A/N: Rodya's POV. Whenever it is stream of consciousness, it will be Rodya's POV. The stream of consciousness should be somewhat like James Joyce's style... I don't know why I'm introducing that into the mix, but ok. The parentheses are things Rodya is thinking when he is speaking to someone. If this is too confusing a narrative, I'll change this so it's not stream of consciousness anymore.


Ugh... where am I?

Gah! My head! I feel like I've been hit by a train!

Ah! Oh, goodness. There's a girl here. I almost thought I'd have a heart attack. I didn't notice her before. I think she's telling me to lie down... I can't understand what she's saying...

Oh. No wonder. She's speaking French.

French? What on earth is she doing in Germany?

Let me get a good look at her... oh, there's a man here, as well. Hmm... the man is somewhat fashionably dressed, with a light mustache, and a worried face. He looks like he might have been at sea for some time, and recently. I guess I can assume by the way the girl clings to him that he is her husband.

The girl is pretty, her blonde hair falls like silk. Yet, she looks as though... oh, God... how horrible! It looks as though she's been aged, somehow, before her time. There are gray circles around her eyes. Her look is weary and full of death. It's horrible... I can't look in her eyes. They're vacuous, black holes. Anything but her eyes.

Oh, God, is this the beginning of my punishment?

Have they any children? ...No, I don't think so. They look rather young, and the way she clings to him suggests that it is a new love. These two were married not long ago.

And they're speaking French. Perhaps, then, this is a part of their honeymoon. I don't think either can speak a word of German.

And I can't speak a word of French.

This is almost as bad as going to France itself. But at least I know I'm free, and under good care...

Ah! How irrationally I acted! Now that I see my coat in broad daylight, there are only spots of blood. It wasn't covered; it was only spattered with the blood from the axe I so foolishly dropped in the blood. Now I have no hope of returning to Russia, the way I acted... I will be placed under a lot of suspicion for having departed...unless I come back with a veritable excuse, of course. What alibi have I to use?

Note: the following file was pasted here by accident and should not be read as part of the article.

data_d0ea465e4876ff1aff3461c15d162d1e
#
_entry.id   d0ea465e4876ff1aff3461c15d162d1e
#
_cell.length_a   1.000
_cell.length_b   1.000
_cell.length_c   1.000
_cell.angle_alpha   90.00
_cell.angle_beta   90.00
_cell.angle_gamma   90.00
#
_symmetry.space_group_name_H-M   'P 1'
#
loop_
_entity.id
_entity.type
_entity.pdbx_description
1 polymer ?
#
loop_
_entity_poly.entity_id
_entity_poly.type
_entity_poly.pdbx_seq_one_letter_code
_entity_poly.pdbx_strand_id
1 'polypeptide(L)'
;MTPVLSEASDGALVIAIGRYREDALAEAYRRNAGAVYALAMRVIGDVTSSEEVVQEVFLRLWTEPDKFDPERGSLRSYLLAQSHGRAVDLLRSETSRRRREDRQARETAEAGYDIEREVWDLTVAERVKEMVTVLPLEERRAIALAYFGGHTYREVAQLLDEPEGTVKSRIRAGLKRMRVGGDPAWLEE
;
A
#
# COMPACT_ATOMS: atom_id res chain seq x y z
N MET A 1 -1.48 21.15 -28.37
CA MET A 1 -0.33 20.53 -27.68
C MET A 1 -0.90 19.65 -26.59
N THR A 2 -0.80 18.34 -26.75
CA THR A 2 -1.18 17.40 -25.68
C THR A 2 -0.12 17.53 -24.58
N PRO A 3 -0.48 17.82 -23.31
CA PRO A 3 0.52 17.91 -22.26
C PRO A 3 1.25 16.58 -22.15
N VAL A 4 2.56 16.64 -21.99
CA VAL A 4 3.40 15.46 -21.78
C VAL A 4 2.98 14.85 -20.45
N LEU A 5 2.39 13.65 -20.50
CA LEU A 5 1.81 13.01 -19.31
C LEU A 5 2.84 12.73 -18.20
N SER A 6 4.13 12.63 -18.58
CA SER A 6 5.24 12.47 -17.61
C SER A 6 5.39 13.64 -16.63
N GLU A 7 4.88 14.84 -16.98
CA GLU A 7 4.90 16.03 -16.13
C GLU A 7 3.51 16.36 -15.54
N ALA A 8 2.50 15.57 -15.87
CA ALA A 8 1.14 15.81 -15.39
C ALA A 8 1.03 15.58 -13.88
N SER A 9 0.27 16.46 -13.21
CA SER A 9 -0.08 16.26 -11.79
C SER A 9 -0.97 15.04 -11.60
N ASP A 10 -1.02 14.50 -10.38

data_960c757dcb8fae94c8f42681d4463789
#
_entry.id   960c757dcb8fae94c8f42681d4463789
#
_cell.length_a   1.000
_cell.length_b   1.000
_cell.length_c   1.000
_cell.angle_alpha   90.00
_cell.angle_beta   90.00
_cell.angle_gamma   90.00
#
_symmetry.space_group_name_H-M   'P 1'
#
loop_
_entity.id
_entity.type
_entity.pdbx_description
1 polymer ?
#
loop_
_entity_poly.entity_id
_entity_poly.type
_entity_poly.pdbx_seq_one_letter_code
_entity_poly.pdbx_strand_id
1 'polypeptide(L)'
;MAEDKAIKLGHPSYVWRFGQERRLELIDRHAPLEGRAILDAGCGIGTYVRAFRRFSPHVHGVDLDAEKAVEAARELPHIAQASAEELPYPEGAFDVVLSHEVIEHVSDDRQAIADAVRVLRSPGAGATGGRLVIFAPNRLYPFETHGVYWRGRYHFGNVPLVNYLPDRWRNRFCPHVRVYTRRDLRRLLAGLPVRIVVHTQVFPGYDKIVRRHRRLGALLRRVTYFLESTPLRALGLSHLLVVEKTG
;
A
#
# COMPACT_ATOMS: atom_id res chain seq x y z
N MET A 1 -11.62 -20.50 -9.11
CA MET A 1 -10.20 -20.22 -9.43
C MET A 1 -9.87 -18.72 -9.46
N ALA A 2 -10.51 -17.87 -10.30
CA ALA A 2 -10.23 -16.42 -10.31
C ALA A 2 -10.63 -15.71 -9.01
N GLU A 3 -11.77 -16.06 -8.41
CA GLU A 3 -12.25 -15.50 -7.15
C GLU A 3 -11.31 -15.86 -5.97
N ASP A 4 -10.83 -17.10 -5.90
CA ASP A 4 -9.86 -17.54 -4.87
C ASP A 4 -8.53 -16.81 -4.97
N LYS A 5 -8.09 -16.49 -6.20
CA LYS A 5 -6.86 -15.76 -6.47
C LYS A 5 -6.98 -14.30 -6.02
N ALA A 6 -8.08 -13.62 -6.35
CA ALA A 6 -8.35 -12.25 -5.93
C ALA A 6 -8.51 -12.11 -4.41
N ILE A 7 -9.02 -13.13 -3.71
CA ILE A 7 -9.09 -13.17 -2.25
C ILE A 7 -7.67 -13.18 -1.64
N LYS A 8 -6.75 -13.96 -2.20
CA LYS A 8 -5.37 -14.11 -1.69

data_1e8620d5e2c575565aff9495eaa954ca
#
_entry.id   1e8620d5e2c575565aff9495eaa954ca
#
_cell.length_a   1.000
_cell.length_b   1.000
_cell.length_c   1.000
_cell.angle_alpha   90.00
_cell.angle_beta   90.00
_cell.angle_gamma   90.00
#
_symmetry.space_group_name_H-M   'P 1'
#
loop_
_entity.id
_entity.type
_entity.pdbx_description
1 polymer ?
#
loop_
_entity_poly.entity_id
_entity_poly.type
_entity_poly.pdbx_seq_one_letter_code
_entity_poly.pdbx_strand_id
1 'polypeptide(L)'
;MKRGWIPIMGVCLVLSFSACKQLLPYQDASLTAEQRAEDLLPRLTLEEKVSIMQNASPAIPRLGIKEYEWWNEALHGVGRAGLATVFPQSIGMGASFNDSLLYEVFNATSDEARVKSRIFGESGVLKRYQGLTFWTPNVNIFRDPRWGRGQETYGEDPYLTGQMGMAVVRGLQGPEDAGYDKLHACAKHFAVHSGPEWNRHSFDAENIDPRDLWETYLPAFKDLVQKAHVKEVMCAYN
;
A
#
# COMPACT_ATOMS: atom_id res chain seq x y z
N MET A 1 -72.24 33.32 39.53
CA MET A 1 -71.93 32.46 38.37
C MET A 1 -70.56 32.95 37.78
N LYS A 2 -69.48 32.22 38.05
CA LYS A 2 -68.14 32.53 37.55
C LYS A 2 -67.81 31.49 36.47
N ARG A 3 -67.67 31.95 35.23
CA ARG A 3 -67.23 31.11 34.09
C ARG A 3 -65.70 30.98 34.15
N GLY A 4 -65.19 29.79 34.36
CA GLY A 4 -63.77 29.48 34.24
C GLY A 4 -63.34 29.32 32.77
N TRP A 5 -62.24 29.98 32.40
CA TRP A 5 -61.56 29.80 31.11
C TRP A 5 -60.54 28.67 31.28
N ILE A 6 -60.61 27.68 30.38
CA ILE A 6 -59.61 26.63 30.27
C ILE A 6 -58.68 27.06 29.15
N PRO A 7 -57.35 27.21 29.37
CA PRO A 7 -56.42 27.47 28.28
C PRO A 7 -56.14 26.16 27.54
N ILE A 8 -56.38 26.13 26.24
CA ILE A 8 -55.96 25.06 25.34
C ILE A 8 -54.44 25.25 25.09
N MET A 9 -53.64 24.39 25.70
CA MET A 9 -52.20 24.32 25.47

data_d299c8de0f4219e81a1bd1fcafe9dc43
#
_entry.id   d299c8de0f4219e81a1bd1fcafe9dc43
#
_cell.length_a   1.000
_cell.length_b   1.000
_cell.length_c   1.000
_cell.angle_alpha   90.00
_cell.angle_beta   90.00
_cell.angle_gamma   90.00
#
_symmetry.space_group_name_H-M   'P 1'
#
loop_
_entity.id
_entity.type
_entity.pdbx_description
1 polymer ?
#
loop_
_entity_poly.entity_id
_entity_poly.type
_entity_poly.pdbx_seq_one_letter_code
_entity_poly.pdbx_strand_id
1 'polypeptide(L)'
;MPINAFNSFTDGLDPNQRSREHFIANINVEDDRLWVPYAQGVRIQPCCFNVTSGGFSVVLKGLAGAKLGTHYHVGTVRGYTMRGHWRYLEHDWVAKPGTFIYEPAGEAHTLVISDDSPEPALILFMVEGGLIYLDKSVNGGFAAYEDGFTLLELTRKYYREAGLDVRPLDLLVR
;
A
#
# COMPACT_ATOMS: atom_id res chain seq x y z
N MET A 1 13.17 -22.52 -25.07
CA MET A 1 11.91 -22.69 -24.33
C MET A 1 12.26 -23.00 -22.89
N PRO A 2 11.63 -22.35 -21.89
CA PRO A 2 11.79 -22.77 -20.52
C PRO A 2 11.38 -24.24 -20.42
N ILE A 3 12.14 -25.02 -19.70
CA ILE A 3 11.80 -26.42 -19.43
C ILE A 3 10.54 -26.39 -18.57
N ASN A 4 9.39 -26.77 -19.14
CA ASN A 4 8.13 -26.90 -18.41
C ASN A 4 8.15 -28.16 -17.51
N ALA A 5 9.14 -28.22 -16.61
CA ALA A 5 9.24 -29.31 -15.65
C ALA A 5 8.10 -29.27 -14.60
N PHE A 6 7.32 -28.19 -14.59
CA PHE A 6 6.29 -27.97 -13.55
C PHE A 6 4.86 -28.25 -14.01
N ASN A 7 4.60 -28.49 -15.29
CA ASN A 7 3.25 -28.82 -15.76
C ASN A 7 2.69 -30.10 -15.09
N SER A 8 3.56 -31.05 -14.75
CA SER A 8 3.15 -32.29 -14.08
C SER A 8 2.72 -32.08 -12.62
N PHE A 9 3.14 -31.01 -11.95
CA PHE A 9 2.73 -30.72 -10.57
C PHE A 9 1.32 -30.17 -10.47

Someone knocks at the door. Why do I feel it is Razumikhin? Oh, dear God, anyone but him...

Oh. It is only a maid. A stout one, but has the look of a German. Perhaps—

--Hello, sir.


--What is your name?

Raskolnikov. (I feel like my lungs are about to explode from all this infernal coughing!)

--Where from Russia are you from?

H-How do you know I am from Russia?

--You've been ranting and raving in Russian for the past three days! Something about your coat and your shoes, and someone named Lizaveta... you were delirious, Raskolnikov. The doctor has been here, and he's coming back in a little while. I see you've finally recovered your senses. You nearly frightened the poor couple half to death with your delirious rants.

(What a stroke of luck! They think I was mad!)

--But tell me, Raskolnikov—

You may call me Rodya.

--Fine, Rodya—where from Russia are you? Do you have any relatives there?

I'm from St. Petersburg, but there is no one you should send a letter to there.

--Ah. Why not?

My family lives elsewhere in Russia, and I prefer not to let them know where I am and worry.

--Well, any friends?

Only one, Razumikhin, but I would prefer him not knowing my whereabouts.

--Well, if you insist.

Now she's speaking in French to the frightened looking couple. They keep glancing over to me in a light horror. I avoid the girl's eyes. They are too piercing, too life-stealing... they frighten me. It is almost as though someone had stolen her soul. The thought sends electrifying chills down my spine. What a horrible feeling...

What's this? A vision of red... so much red... and an axe falling painfully slow...

My God. I'm a murderer. I recall now. Oh, curse this cold shiver, this cold sweat! Curse this coughing! The world is spinning—

--Rest, Rodya. The doctor will be here soon. Would you like some tea?

(Oh, the maid is speaking to me again.) Uh, yes, fine. Any kind will do...oh, wait!


Who is this couple?

--Oh. The man is the Viscount Raoul de Chagny, and the girl is his husband, Christine. Do you remember collapsing on my doorstep?


--Oh, dear. Well, I'll tell you the entire story once you're well again. These are the ones that took you in and paid for the doctor.

Oh. How kind of them. Tell them that they have my gratitude... but I am poor, and I have no way to repay them--

--Don't worry about it, Rodya. Just rest. I'll bring you some tea.

That little curtsy of hers was almost hilarious. Suddenly, everything seems hilarious now, except for that deathly stare from the girl. My God, what happened to that poor girl—Christine? I am almost afraid to ask. Her husband—Raoul—is holding her tightly, as though he's trying to get rid of it. I think it frightens him, too. He looks ready to either curse the sky, spit on the ground, or burst into bitter tears. I wonder how this couple ended up like this, and so early on in their marriage! Perhaps someone abused her?

But how can abuse steal away her soul?

Ugh. Perhaps I don't want to know. I must stop thinking about it. I need rest.

The red... the vision of red... oh, it's plaguing me. It won't go away...

How can I rest, when I have murdered?

Hush up about that. No one here knows that.

Oh, no, my fever is running up. I can feel it. I must take off my coat. Ah, I am too weak.

Oh, dear God. The world is whirling into blackness once again.